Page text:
If the traditional forms of relationship are not working for you, and you need a role model; you don’t need to go far to find one. You only need to read some old funny pages. There you will find a perfect trusting relationship illustrated in Calvin and Hobbes.
Calvin and Hobbes is a wonderful comic strip, published in the 80’s and 90’s by Bill Watterson. Calvin is a mischievous ADHD-like six-year-old boy. Hobbes is his stuffed tiger.
Early in the series, we find that Calvin doesn’t get the whole team sports thing.
We soon see Calvin and Hobbes create a new kind of game, called Calvinball. Here’s Calvinball:
Calvinball is the perfect game for those who can’t tolerate organized sports. All you need to know is that there are no rules; rather, that the rules are liquid and supple. You make them up as you go along.
You can imagine that can lead to some disputes:
But, generally, the players have a great time.
No one keeps score in Calvinball. The fun is purely in the joy of playing the game. Because there are no winners or losers, you don’t need rules. There are no scapegoats, as there are in organized games, and no reason to control the other player. Calvinball fosters community, rather than competition. In this, it is an illustration of a different way relationships can work.
Traditional relationships, which your parents may have portrayed, have been scripted by hallowed convention, sanctified by religion, and legislated by governmental bodies. They’re the equivalent to organized sports. They may be fine for many, but they may not be fine for you. If that’s the case, you can tear up the script, quit the league, and play Calvinball.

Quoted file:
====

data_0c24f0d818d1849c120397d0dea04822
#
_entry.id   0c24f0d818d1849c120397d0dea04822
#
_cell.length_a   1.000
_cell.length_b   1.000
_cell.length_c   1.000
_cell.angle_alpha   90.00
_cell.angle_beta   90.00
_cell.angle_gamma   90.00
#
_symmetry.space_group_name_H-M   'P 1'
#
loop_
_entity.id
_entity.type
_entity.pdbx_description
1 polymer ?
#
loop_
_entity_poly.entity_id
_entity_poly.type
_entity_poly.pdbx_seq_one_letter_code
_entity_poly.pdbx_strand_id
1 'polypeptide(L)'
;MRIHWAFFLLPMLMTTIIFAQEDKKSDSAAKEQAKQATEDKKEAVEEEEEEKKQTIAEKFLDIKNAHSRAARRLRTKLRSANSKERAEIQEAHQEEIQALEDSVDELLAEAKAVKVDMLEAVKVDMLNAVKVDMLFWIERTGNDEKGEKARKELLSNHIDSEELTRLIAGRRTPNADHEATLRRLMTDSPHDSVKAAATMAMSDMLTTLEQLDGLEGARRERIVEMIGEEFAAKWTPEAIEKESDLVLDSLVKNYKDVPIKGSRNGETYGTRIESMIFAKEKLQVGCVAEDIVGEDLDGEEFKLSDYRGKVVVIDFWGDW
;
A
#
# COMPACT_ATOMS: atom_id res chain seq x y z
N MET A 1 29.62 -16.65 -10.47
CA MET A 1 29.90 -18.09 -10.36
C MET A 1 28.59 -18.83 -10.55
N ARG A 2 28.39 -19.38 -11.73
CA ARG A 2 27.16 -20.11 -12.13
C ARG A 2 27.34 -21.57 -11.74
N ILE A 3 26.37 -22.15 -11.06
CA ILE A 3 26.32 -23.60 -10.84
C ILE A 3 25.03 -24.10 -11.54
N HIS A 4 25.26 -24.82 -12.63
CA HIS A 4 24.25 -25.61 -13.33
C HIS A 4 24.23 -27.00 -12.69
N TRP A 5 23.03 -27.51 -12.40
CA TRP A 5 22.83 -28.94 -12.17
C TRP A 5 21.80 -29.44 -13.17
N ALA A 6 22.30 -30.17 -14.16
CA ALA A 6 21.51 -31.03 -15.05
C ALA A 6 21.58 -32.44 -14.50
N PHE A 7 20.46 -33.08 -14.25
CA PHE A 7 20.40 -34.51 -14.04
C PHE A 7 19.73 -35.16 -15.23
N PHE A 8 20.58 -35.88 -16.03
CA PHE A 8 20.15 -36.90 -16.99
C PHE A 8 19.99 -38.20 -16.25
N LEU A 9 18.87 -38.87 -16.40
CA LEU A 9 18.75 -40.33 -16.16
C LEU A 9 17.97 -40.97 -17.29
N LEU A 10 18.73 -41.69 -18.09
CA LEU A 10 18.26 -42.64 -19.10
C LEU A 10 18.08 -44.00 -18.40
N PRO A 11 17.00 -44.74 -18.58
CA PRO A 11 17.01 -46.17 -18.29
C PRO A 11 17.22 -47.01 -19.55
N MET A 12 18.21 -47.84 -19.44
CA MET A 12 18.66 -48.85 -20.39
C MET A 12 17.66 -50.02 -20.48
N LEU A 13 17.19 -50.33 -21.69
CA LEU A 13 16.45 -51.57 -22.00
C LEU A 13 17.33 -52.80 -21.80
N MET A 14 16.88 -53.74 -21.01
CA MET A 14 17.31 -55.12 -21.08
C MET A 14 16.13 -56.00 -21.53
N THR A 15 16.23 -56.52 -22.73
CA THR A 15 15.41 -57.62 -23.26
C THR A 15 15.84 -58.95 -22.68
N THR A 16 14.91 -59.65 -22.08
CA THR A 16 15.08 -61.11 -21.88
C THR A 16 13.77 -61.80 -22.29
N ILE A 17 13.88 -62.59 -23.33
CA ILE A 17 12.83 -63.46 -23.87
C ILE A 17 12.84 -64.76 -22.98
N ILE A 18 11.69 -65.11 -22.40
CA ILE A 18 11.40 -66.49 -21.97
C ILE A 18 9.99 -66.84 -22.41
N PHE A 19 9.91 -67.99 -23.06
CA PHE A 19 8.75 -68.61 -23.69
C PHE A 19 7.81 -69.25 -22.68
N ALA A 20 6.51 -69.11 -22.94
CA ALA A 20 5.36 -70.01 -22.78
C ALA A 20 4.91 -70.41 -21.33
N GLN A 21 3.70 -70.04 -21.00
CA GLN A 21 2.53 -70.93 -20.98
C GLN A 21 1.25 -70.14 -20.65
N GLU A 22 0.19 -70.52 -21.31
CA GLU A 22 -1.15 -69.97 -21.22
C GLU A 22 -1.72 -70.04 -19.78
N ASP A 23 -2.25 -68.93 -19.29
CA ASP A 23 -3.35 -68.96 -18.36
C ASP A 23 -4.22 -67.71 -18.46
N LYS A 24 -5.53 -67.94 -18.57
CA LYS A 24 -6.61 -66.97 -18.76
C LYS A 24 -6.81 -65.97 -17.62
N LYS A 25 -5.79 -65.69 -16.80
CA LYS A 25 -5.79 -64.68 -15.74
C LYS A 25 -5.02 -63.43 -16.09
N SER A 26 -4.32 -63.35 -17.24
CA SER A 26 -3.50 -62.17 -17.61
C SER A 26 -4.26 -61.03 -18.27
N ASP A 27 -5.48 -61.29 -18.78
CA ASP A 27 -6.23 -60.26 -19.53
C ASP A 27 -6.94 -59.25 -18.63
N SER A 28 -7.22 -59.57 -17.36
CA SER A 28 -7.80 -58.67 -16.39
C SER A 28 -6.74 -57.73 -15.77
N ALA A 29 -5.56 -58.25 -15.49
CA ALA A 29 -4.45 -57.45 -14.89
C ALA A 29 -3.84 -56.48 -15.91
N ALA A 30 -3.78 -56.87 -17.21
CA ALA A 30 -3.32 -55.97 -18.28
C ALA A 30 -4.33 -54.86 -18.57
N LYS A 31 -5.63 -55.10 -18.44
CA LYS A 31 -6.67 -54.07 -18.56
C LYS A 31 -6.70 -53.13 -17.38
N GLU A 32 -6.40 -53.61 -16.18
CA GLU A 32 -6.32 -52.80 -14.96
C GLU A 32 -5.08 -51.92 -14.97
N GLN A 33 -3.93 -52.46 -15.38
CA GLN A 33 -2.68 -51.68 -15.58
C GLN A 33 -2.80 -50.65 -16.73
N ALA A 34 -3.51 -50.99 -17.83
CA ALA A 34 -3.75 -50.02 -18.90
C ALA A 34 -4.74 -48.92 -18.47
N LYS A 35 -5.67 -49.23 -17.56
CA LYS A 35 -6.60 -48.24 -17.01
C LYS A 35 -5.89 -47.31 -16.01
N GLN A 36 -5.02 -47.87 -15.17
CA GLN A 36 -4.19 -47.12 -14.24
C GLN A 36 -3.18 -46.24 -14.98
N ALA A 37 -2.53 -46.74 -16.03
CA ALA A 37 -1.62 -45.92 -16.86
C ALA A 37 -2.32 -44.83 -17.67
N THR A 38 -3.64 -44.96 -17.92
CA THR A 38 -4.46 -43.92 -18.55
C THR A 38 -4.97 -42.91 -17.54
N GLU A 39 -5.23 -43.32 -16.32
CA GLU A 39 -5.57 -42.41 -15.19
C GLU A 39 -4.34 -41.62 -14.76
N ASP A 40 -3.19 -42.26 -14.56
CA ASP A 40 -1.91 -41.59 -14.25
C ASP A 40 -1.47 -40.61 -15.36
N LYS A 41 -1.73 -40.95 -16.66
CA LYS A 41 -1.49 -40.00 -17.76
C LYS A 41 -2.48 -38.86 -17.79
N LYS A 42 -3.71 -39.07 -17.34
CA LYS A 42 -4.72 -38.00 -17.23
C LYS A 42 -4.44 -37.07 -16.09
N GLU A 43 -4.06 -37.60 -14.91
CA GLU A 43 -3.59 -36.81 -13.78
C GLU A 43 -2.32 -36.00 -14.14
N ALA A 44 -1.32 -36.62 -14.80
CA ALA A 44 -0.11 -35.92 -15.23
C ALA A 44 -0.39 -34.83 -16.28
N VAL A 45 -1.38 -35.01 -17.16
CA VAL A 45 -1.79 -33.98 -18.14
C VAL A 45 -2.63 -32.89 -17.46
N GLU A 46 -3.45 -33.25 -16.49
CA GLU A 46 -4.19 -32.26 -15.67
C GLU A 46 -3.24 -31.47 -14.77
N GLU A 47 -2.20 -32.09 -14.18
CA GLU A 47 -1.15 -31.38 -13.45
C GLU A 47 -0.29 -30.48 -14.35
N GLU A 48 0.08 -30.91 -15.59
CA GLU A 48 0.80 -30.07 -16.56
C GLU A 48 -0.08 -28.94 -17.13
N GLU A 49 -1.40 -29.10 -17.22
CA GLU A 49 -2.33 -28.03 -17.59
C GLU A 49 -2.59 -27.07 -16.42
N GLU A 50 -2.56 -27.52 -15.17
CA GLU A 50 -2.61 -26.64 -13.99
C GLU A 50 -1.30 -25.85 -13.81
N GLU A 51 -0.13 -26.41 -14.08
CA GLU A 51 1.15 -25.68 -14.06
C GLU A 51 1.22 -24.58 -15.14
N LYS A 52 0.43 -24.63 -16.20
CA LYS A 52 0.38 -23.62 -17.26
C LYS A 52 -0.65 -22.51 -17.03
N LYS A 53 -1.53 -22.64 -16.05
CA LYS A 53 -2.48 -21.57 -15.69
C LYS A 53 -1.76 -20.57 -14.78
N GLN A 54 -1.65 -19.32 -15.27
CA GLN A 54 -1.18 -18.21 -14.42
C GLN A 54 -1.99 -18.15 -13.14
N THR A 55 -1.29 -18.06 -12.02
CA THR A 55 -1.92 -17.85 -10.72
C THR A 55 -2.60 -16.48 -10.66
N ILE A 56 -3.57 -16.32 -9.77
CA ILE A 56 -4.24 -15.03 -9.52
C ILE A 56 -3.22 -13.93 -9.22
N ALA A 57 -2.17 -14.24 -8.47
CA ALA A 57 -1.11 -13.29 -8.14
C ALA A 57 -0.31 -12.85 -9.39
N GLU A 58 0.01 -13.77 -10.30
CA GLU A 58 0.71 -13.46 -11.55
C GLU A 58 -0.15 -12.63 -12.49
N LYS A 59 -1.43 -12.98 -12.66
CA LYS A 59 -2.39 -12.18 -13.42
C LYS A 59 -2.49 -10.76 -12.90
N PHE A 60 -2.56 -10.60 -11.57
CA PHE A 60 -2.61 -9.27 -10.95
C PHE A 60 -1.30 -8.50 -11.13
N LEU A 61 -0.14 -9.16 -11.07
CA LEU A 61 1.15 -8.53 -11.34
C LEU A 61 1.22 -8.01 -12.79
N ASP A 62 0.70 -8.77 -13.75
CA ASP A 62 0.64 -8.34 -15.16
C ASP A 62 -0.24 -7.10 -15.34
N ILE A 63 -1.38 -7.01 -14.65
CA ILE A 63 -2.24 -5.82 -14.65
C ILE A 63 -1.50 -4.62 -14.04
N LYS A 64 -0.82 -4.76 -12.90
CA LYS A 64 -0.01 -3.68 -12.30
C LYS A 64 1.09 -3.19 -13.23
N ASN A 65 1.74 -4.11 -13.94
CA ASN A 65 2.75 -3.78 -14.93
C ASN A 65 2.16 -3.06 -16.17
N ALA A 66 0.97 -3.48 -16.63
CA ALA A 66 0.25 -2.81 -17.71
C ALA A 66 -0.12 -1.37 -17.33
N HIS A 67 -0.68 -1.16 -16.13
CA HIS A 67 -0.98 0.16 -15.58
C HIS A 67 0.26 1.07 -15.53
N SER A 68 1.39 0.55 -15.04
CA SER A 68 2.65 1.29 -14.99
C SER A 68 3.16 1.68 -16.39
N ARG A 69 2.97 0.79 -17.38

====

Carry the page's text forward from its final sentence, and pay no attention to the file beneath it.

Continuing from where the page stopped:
If your relationship has become a zero-sum interaction, if it’s become competitive, if there’s been a lot of blaming going around, then you might want to play Calvinball with your partner. Because there are no ordinary rules, they can be made as you go along, Calvinball can only be played in a spirit of trust and mutuality. A rousing round of Calvinball might clear away the stultifying convention and rock-ribbed power structures that keep you and your partner stuck.
Look at what happens when Calvin invites his nemesis, Roslyn, to play Calvinball. To Calvin, his babysitter, Roslyn, is the personification of evil.
Roslyn is a little skeptical.
But, quickly, she gets into it.
By playing along with Calvinball’s non-rules rules, entering Calvinball’s trusting, non-competitive, relational space, she begins to effect change.
And, by the end, everything is different.
If you go a little deeper, all games and relationships are Calvinball, anyway; even organized sports and traditional marriages. In the final analysis, rules only have authority to the degree that people chose to follow them.
(Thanks to Bill Watterson and Richard Beck)